The Times Thursday, Apr 11, 1912
  • The Titanic Disaster. (Editorials/Leaders)
    The Times Tuesday, Apr 16, 1912
  • Titanic Sunk. Terrible Loss Of Life Feared., Collision With An Iceberg., Official Messages. (News) (FROM OUR CORRESPONDENT.).The Times Tuesday, Apr 16, 1912
  • Position Of The Titanic At The Time Of The Disaster. (Picture Gallery)
    The Times Tuesday, Apr 16, 1912
  • The Marine Insurance Market. The Disaster To The Titanic. (Shipping News)
    The Times Tuesday, Apr 16, 1912
  • The Titanic Disaster. A Death Roll Of 1,328., List Of Survivors., World-Wide Expressions Of Sympathy. (News)
    The Times Wednesday, Apr 17, 1912
  • New York Stock Exchange. Dull On The Loss Of The Titanic. (Stock Exchange Tables)
    The Times Wednesday, Apr 17, 1912
  • Help For Titanic Victims. A Mansion House Fund., Donations From The King And Queen. (Letters to the Editor) THOS. BOOR CROSBY, Lord Mayor
    The Times Thursday, Apr 18, 1912
  • The Titanic. Number Of Survivors Still Doubtful., The Supply Of Boats., Relief Fund Opened In London. (News) (FROM OUR OWN CORRESPONDENT.)
    The Times Thursday, Apr 18, 1912
Dinner Menu on the Titanic
Dinner Menu on the Titanic

The string of newspapers headlines eloquently illustrates how the ‘unsinkable’ ship went from this:

Titanic at Night
Titanic at Night

To this in one short week:

Sunken Titanic
Sunken Titanic

 

Fall and Rise of Picasso

Pablo Picasso
Pablo Picasso

In another example, the first article published in The Times about the artist, Pablo Picasso is dated 12 April1912 following the exhibition of his drawings in Stafford Gallery in Duke Street in London. It defends the artist from the accusations of being the ‘incompetent charlatan’ and discusses how the advent of photography ‘spooked’ artists like Picasso into exploring the abstract and moving away from representing form in the conventional way.

  

Pablo Picasso
Pablo Picasso

268 further results reveal the bewilderment of the established critics at the developments of this new way of artistic expression. They chart the artist’s rise through countless exhibitions, record-breaking sales, stolen works, attempts at forgery of his paintings, right through to the platitudes piled on him on the occasion of his 75th birthday, on 25th October 1956, in the article which declares him ‘among the greatest draughtsman to have appeared in the history of European art.’

…and finally his death at 91 on Monday, 9th April 1973, with The Times depicting him as the ‘greatest painter of modern times’ and a national treasure of several countries. Henry Moore calls him ‘probably the most naturally gifted artist since Raphael’ and the director of Tate hails him as ‘beyond comparison and the most original genius of the century.’

 “When I was a child, my mother said to me, ‘If you become a soldier, you’ll be a general. If you become a monk you’ll end up as the Pope.’ Instead, I became a painter and wound up as Picasso.”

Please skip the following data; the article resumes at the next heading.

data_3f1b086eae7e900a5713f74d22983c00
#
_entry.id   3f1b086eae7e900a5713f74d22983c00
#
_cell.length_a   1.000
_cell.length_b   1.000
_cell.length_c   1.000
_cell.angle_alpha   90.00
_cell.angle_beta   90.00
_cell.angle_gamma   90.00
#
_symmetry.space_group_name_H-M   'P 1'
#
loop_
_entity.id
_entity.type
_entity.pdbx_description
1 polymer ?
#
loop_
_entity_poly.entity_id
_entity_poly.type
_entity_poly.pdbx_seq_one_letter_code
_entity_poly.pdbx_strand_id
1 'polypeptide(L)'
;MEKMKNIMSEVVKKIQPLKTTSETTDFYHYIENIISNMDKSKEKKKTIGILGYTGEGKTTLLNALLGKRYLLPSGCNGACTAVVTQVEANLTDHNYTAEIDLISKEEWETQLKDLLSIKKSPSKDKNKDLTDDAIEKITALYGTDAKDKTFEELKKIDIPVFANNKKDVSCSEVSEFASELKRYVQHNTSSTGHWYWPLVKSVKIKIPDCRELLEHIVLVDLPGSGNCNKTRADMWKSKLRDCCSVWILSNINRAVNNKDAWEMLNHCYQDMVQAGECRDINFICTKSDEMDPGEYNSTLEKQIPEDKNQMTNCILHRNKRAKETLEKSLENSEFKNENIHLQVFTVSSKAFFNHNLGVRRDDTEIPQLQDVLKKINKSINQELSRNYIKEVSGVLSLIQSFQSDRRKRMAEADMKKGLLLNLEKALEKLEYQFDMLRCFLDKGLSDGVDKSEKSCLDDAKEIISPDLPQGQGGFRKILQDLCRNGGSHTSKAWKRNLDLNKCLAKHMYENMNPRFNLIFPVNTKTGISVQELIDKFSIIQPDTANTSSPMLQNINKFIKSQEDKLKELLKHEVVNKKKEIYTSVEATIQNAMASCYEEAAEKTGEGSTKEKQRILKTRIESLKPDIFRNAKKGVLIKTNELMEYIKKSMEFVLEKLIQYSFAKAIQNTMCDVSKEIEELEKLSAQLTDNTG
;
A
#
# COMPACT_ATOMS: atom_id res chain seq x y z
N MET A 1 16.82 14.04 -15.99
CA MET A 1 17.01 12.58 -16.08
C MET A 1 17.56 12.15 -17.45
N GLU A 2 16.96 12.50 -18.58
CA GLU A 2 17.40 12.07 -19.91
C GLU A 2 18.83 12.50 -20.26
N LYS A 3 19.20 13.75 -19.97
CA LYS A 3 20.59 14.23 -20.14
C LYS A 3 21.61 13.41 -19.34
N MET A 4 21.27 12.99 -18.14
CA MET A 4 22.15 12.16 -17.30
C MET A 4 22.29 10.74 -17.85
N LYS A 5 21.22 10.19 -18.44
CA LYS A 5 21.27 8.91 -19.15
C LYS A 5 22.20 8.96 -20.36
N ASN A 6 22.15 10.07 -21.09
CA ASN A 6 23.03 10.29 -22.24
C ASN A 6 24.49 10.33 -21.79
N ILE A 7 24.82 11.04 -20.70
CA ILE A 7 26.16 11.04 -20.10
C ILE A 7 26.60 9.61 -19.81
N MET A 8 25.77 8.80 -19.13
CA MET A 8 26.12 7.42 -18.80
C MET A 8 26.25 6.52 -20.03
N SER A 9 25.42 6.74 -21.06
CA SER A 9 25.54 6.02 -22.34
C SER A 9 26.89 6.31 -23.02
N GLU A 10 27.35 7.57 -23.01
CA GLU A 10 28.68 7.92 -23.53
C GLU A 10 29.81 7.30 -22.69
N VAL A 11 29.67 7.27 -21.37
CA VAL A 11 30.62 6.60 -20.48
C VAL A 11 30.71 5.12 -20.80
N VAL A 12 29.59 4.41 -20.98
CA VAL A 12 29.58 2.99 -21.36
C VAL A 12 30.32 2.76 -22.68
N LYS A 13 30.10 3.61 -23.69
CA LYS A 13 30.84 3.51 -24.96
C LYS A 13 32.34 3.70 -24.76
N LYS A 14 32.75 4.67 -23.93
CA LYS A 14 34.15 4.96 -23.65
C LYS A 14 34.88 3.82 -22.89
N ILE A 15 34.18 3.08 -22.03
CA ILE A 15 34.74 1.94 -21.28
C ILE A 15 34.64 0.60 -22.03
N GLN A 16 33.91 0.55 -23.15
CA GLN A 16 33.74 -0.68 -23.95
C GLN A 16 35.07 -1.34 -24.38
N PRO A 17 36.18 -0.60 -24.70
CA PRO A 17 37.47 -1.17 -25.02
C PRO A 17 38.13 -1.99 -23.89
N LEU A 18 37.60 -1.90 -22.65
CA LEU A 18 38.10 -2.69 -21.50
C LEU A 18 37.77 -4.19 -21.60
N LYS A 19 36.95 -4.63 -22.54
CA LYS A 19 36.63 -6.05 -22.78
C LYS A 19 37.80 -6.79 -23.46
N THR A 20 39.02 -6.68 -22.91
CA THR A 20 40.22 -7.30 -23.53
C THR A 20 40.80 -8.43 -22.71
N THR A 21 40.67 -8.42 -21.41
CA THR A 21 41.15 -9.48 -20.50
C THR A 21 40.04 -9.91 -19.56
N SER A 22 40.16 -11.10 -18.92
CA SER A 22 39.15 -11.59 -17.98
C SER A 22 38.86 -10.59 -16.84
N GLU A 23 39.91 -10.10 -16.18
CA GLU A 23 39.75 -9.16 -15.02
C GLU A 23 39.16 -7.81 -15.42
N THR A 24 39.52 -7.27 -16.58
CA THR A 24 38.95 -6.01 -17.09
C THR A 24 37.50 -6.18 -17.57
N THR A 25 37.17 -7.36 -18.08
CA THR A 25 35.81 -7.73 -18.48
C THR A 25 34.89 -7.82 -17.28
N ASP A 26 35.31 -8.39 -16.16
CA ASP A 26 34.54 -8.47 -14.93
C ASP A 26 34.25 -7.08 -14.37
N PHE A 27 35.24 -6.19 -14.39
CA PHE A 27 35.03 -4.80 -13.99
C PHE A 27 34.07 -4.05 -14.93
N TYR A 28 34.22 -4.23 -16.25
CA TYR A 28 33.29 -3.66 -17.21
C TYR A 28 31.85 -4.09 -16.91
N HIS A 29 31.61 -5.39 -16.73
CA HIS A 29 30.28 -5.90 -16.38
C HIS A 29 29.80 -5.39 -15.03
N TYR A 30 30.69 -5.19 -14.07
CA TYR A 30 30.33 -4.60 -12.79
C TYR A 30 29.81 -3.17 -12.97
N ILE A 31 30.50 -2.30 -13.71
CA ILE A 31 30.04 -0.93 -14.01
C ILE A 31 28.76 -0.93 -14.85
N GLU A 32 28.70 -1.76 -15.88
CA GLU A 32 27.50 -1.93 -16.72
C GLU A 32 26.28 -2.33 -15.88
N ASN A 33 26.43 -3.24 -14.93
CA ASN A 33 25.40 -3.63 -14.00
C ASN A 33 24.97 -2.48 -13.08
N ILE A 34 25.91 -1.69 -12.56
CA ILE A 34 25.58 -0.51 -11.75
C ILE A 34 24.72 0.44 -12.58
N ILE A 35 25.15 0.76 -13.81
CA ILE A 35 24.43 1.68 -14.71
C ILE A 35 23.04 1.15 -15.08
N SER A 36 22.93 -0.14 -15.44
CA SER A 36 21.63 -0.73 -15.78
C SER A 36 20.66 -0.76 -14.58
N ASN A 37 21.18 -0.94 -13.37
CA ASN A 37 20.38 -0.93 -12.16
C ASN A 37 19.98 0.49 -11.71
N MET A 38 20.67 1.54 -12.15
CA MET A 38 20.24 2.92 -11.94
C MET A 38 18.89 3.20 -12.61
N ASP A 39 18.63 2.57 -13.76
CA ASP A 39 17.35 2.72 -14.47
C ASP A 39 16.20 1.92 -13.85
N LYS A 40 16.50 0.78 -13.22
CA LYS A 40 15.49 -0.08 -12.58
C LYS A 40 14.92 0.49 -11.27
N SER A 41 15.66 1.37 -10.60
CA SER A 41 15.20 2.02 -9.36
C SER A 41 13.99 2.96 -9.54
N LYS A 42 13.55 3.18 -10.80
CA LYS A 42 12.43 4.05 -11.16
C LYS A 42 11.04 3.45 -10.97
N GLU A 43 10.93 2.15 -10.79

It is interesting to note how the emphasis of the whole body of writing on the subject of Picasso on the Times Digital Archive is overwhelmingly his art, despite the fact that he had a very colourful private life. Out of 268 articles only a handful refer to his private life, briefly and respectfully.

The true fall-out of his manner of life and the fact that he left no will to help the family manage his gigantic legacy can be much better traced using UK Newsstand, reflecting our modern obsession with salacious detail and Picasso himself. Search for “Picasso women” yields staggering 9222 articles in UK Newsstand.

All this is interesting on its own merit, but if you are a student or a researcher or have a special interest in anything that happened or was talked about in this country in the last 200 years – Times Digital Archive can enrich your understanding and widen you research through its particular take on people and events captured in news articles as they unfolded.

If you wish to have a demonstration of the Times Digital Archive or UK Newsstand please contact Kensington Central Reference Library on information@rbkc.gov.uk.  A reference librarian will be delighted to help you get familiar with the databases and set you off on your own journey of discovery. Kensington Central Reference Library has 5 dedicated computers available for researching our online databases.

Nina Risoli
Nina Risoli

Nina Risoli, Tri- Borough Reference Librarian

Kensington Central Reference Library

What is Oxford Reference Online?

Oxford Reference Online
Oxford Reference Online

Did you know that Oxford Reference Online has been improved? It’s changed from a more traditional Oxford blue to a more modern looking green design. Had you visited it before? If not you must give it a go whether it is to answer questions for others or yourself, writing an essay or for personal interest. Did you know that if you didn’t have a London Borough of Hammersmith and Fulham, Royal Borough of Kensington and Chelsea or City of Westminster library card you would have to pay more than £100 per year? If you do have one of those cards you can use it in the library and from home for free! Just follow the link from one of the Online Reference pages (listed below).

  • Revamped – looks more snazzy now
  • Held by all 3 boroughs
  • Made up of a wide variety of reference books published by Oxford
  • Covers a number of subjects
  • Say what you can find out on it and why it is so good

 So that’s over 200 reference books you could have at home – almost like having your own personal reference library!

Oxford Reference Online
Oxford Reference Online

“But” I can hear you say: “surely I can get that for free online anyway can’t I?” Well not quite as there is a very important difference. All this material is written by academics and published by the world renowned Oxford University Press! In an essay it could be the difference between getting an A and a U, in life it could be the difference between what you read in that book in the library and what someone said down the pub!

So which questions could it answer? Well it could…

  • Translate a word (with its bilingual dictionaries)
  • Help you remember who wrote East of Eden (and tell you a bit about them)
  • Tell you what all those strange abbreviations mean
  • Give you a great number of the wonderful quotations made by famous people such as Mahatma Gandhi e.g.“Non-violence is the first article of my faith. It is also the last article of my creed.”

Or Nelson Mandela e.g.

“No one is born hating another person because of the colour of his skin, or his background, or his religion. People must learn to hate, and if they can learn to hate, they can be taught to love, for love comes more naturally to the human heart than its opposite.”

 But why not just see what’s so great about it? Have a look today by following the link from one of these pages:

And using your Kensington and Chelsea, Westminster or Hammersmith and Fulham library card to log in.

Owen Grey, Reference Librarian

Kensington Central Reference Library and Marylebone Information Service